Can child effectively diffuse a fight between imaginary friends?
Can child clear a room with a bad@$$ NERF gun, checking blind spots and differentiating targets before shooting? I.e. Can he or she tell zombies from an innocent unicorn, angel or elf?
Can child train and nurture a mythical creature, like a pet dragon?
Does your child treat all races with respect, whether Werewolf, Vampire, or Fae?
Does child understand the nuances of Star Wars and understand why the prequels sucked?
Can the child differentiate between an AWESOME Joss Whedon vampire and a lame sparkly one?
Does child appreciate how EPIC Big Bang Theory is? Extra Credit: Does child use any quotes from BBT?
Yes and Spawn uses, “You’re in my spot” appropriately when Mommy sits in his chair.
Does your child prefer DC or Marvel superheroes?
Can your child identify the major Marvel characters?
Does he or she want to be ALL of them?
Can child appreciate how any super villain apprehended by The Wonder Twins needs to turn in Villain Card for a slot on My Little Pony?
Does your child offer his name and age to total strangers?
Can your child clear a browsing history?
Needs Improvement. He prefers watching Japanese drift racing on You Tube.
Can your child go from being a human ally to an infected zombie immediately?
Does your child tell adults (who are not family) his home address or phone number?
No. “Get a warrant.”
Can child tell the difference between a Klingon and a Ferengi?
Does child understand that when Author Parent says, “He SO needs to DIE” that this is referring to manuscript and not real life?
Yes, We Are THOSE Parents
I know the schools are likely unaccustomed to people like us. The administrator was highly distressed that he couldn’t tell an adult his name or address. What if he became lost? My first thought was we don’t let Spawn out of our sight and, in the off chance his does get lost in a store, we’d probably know to come pick up any child claiming to be “Zombie Robot” or “Blue Angel.”
And I said to the teacher, “I know you’re concerned he won’t tell adults his name and address, but why do they need to know that? Any pedophile is going to be hard-pressed to get The Spawn to give away information that’s none of their business anyway.”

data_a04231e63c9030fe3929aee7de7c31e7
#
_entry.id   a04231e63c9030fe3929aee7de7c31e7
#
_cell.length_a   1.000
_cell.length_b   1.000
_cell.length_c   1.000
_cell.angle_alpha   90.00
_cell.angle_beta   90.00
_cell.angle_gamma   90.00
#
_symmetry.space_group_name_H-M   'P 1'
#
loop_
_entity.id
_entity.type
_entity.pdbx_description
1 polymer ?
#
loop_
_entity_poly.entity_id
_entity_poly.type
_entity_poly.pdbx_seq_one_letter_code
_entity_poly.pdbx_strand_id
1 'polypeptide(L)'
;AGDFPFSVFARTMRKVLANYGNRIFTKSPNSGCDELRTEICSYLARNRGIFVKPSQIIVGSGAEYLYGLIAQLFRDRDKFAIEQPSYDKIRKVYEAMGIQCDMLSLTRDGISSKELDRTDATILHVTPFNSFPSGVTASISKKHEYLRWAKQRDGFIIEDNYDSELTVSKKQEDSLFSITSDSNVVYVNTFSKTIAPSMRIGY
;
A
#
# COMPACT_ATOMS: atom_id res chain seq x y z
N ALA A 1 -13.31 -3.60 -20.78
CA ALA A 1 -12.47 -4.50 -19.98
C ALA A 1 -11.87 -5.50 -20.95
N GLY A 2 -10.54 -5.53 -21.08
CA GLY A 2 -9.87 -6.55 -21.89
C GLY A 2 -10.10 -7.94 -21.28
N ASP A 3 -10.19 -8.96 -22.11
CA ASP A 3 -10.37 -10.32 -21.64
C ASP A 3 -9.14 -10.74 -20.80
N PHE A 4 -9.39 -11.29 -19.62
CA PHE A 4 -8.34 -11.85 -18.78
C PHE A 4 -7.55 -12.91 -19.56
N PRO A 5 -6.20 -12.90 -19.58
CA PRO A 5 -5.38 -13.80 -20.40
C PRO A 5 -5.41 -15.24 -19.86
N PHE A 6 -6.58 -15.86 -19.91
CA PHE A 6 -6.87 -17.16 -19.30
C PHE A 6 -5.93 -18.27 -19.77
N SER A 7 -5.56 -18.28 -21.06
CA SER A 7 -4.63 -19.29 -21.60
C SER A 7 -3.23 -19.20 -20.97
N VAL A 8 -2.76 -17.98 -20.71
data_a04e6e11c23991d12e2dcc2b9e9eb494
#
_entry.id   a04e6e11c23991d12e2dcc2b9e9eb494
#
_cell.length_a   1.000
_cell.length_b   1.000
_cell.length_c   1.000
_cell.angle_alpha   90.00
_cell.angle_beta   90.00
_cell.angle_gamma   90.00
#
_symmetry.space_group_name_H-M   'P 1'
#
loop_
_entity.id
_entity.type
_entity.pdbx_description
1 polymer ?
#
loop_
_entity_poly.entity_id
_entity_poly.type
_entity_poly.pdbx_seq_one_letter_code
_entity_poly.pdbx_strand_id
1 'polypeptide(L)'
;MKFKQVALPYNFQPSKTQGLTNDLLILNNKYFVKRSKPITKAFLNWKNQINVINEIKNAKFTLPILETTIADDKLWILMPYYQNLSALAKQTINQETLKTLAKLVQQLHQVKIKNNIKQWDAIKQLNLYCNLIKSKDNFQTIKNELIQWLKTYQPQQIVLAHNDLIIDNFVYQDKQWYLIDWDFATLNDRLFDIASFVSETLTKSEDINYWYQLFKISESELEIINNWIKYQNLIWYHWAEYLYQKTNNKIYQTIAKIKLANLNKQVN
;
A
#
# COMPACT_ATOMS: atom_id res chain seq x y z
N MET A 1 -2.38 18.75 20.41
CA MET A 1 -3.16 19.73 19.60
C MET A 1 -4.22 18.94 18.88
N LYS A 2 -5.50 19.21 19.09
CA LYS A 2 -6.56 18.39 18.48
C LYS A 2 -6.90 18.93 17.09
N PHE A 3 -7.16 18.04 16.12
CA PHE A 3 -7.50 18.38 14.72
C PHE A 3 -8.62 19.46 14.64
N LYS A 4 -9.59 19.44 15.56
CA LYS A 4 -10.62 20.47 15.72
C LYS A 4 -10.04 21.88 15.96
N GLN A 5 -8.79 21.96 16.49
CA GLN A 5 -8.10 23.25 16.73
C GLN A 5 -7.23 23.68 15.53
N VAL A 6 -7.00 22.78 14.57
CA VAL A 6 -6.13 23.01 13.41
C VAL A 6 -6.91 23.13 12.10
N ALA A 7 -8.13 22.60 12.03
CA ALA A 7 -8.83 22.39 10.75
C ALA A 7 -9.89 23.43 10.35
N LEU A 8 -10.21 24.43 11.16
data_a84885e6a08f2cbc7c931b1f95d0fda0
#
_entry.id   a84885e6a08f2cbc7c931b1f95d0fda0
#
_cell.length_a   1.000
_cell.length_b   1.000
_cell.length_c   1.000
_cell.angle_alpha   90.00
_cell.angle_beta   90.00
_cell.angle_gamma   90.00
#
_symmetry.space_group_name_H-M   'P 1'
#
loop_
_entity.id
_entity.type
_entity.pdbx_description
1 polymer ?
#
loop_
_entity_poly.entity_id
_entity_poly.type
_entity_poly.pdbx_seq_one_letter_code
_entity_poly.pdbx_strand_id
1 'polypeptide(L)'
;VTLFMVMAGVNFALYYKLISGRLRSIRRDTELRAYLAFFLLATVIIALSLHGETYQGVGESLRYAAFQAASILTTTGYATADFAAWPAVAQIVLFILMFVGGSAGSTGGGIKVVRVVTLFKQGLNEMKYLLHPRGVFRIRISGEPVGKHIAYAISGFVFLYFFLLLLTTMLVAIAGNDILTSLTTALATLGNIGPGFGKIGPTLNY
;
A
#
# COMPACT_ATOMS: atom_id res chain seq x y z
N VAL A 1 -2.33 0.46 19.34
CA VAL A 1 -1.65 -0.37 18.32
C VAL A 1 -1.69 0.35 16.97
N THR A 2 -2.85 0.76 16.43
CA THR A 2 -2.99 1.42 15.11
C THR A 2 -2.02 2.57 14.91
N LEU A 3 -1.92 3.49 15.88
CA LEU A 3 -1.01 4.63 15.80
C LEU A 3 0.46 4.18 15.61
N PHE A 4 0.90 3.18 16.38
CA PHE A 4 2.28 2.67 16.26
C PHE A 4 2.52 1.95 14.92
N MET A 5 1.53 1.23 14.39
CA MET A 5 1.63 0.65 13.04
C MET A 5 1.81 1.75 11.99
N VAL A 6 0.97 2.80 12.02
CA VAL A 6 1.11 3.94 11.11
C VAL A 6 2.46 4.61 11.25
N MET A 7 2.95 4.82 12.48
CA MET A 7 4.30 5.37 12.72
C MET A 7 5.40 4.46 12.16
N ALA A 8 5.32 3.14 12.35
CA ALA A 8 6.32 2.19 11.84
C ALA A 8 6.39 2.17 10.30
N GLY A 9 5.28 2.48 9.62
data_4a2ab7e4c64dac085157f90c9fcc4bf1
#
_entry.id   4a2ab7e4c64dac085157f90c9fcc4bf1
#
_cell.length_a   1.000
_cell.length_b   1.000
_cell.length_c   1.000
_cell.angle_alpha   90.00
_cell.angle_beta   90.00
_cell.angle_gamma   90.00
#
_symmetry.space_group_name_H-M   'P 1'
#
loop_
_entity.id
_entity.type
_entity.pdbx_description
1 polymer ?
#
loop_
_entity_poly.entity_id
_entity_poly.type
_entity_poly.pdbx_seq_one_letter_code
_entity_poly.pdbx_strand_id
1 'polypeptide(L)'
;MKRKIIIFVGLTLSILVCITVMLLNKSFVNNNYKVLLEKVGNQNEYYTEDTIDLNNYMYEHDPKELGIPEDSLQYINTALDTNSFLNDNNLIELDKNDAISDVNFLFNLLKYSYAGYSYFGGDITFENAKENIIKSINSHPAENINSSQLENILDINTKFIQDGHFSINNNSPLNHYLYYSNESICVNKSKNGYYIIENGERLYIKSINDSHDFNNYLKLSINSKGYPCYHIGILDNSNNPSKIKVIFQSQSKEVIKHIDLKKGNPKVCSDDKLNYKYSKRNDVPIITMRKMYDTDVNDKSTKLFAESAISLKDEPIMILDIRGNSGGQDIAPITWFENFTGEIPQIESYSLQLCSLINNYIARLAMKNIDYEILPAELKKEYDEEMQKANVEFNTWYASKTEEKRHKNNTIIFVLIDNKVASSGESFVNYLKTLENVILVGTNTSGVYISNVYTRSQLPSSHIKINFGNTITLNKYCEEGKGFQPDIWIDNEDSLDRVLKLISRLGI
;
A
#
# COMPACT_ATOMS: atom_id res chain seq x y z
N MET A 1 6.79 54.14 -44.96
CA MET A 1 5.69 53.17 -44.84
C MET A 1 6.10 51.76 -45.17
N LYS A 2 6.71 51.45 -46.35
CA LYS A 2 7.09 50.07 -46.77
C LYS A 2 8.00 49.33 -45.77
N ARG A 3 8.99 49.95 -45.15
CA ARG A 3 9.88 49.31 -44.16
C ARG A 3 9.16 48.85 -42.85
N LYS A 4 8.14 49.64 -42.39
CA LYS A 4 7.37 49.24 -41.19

“Uh, I guess you have a point?”
Hubby and I hunted for supplementary private play-based and kinesthetic learning programs for the summer and fall. I had him going to school five days a week at this school, but will drop to three and bring him to the more Montessori-like school two days a week. This way we can foster his creativity but also put him in a structured environment.
Even creative people have to be able to work within a system of order and rules. We don’t get a pass. I think the key for us is doing this in a way that keeps him passionate about leaning and but also show he can embrace being creative, unique and introverted, too.
Anyway, thanks for all the feedback on Tuesday’s post. I read all of them. I LOVED them. I cannot thank you enough for your stories, suggestions and support.
Do you think schools and curriculums are unfairly biased against the introvert? What are your thoughts about new testing for creative people? Can you think of other questions that should be given to children of writers?
To prove it and show my love, for the month of MAY, everyone who leaves a comment I will put your name in a hat. If you comment and link back to my blog on your blog, you get your name in the hat twice. What do you win? The unvarnished truth from yours truly. I will pick a winner once a month and it will be a critique of the first 20 pages of your novel, or your query letter, or your synopsis (5 pages or less).
I will announce April’s winner after waking from the conference coma in a couple days.
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Understanding the Antagonist